in Yosemite National Park
Near the amazing hiking trails in Yosemite Valley is the designed-to-be-delightful Happy Isles Trail. The easy 3/4 of a mile walk at Happy Isles explores a pair of small islands in the Merced River at the east end of Yosemite Valley. While the trail doesn’t feature a show-stopping attraction (like Lower Yosemite Fall Trail), the Happy Isles live up to their name – a pleasant and happy place to walk along the river.
The level and easy hike through the Happy Isles begins from the Happy Isles Shuttle Stop. A kiosk by the shuttle stop provides a map of the Happy Isles as well as a quote from W.E. Dennison, the Guardian of Yosemite Valley from 1884 to 1887 who gave special attention to the small islands in the Merced River that you are about the explore:
I have named them the Happy Isles, for no one can visit them without for a while forgetting the grinding strife of his world to be happy.
Happy Isles Shuttle Stop is also the start of John Muir Trail and hikes to Half Dome, and the Mist Trail to Nevada Fall and Vernal Fall. Hikers looking for the John Muir Trail head east from the shuttle stop and cross a bridge over the Merced River. To begin exploring the Happy Isles, head east initially as well (turning left as you face the kiosk at Happy Isles), but don’t cross the bridge with the road. Instead, turn up the trail heading up the river toward the Happy Isles. Make your way through the forest and south up a trail along the Merced River.
After 250 yards, come to a tiny building for the Happy Isles Stream Gage. In its window is a monitor displaying the current weather for this precise location. A panel explains that:
This gage station house holds equipment that measures, records, and transmits the height of the water surface (or stage) of the Merced River here at Happy Isles via a Geostationary Operational Environmental Satellite. All information is stored in the USGS National Water Information System database for public viewing. In addition, instruments for measuring weather conditions such as air temperature, precipitation, barometric pressure, and wind are installed in and on this building by the National Weather Service.
At this stream gage, a pressurized tube of air on the bottom of the river detects rises and falls in the level of the river, transmitting about 100 measurements per day.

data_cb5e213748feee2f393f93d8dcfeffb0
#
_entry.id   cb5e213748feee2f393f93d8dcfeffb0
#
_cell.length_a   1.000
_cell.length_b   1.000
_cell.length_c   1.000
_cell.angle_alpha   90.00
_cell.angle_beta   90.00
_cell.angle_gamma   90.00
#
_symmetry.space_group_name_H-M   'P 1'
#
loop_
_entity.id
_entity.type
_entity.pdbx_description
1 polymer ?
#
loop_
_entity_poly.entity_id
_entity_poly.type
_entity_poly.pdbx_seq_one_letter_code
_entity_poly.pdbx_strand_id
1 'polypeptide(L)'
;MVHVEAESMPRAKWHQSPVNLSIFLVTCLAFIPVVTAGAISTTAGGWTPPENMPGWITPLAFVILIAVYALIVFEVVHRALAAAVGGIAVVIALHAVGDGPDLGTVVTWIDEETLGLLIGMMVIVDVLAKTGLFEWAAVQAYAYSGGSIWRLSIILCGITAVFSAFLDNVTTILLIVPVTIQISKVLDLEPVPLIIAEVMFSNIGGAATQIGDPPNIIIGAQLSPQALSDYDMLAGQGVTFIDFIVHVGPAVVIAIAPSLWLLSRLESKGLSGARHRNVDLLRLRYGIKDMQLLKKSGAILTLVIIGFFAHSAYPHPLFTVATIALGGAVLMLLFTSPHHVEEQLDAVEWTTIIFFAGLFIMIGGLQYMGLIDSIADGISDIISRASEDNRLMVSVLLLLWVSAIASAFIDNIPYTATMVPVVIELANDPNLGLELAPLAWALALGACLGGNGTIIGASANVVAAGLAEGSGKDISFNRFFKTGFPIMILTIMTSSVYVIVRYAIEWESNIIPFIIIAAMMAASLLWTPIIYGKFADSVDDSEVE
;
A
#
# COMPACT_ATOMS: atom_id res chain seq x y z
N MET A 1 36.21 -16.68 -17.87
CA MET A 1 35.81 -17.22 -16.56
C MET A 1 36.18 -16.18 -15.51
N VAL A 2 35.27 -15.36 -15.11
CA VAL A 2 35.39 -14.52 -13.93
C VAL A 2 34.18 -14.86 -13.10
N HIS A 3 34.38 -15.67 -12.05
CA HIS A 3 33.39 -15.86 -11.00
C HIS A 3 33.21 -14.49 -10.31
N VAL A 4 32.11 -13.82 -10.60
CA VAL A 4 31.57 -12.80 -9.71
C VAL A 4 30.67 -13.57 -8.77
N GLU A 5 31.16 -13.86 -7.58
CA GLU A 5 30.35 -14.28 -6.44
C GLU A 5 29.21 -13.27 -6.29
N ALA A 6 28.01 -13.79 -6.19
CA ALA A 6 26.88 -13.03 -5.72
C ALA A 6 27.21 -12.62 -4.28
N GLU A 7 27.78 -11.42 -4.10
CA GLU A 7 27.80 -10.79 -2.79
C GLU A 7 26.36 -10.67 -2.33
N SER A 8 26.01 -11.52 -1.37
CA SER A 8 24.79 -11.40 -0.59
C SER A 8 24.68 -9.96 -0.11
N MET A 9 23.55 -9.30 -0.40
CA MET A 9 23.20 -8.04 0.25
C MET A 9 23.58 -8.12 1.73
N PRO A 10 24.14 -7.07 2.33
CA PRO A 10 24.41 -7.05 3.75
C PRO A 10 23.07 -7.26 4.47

After checking the weather, proceed another 50 yards up the trail to a junction (0.17 miles from the start). Straight ahead, the trail continues toward Happy Isles Nature Center and a rockfall exhibit. For now, turn left, following a sign for the Happy Isles. The trail crosses a bridge over part of the Merced River out to the first of two islands.
As you cross the bridge, gaze up and down the Merced River. If you’ve walked along the easy-going mellow river downstream (or floated by in a tube), you’ll find the Happy Isles stretch of the Merced to have a bit more of a downhill grade. The water tumbles over boulders, whispering hints about the waterfalls upriver. During the summer and fall, the river here is picturesque, tranquilly pouring over and around boulders. During the months of April and May, snowmelt typically causes the Merced River to swell and the river at Happy Isles rages with white water rapids.
Ease your way onto the first island, a glorious patch of forest wrapped by the river. Boulders line the water, providing shelter for hearty trees to take root. Come to a junction in the middle of the first island. Proceed to the right first, up to a point at the south end of the island, a quarter mile from the start of the hike. Pause here to look up and across the river.
Backtrack to the junction and take the other fork, which crosses a bridge to the second island. Below the bridge is a smaller slice of the river, where the water courses around smooth boulders. In the middle of the bridge, pass a plaque honoring Steven Tyng Mather, which reads:
He laid the foundation of the national park service, defining and establishing the policies under which its areas shall be developed and conserved unimpaired for future generations. There will never come an end to the good that he has done.
Mr. Mather campaigned for the creation of a National Park Service. When the NPS was created, he became its first director. Mather served for twelve formative years, expanding the number of national parks and monuments, while establishing a system for bringing new parks into the fold.
As a side note, Mather spent his early professional career working for Pacific Coast Borax Company, where he is credited with the labeling of “20 Mule Team Borax” – a name that still has significance in Death Valley today.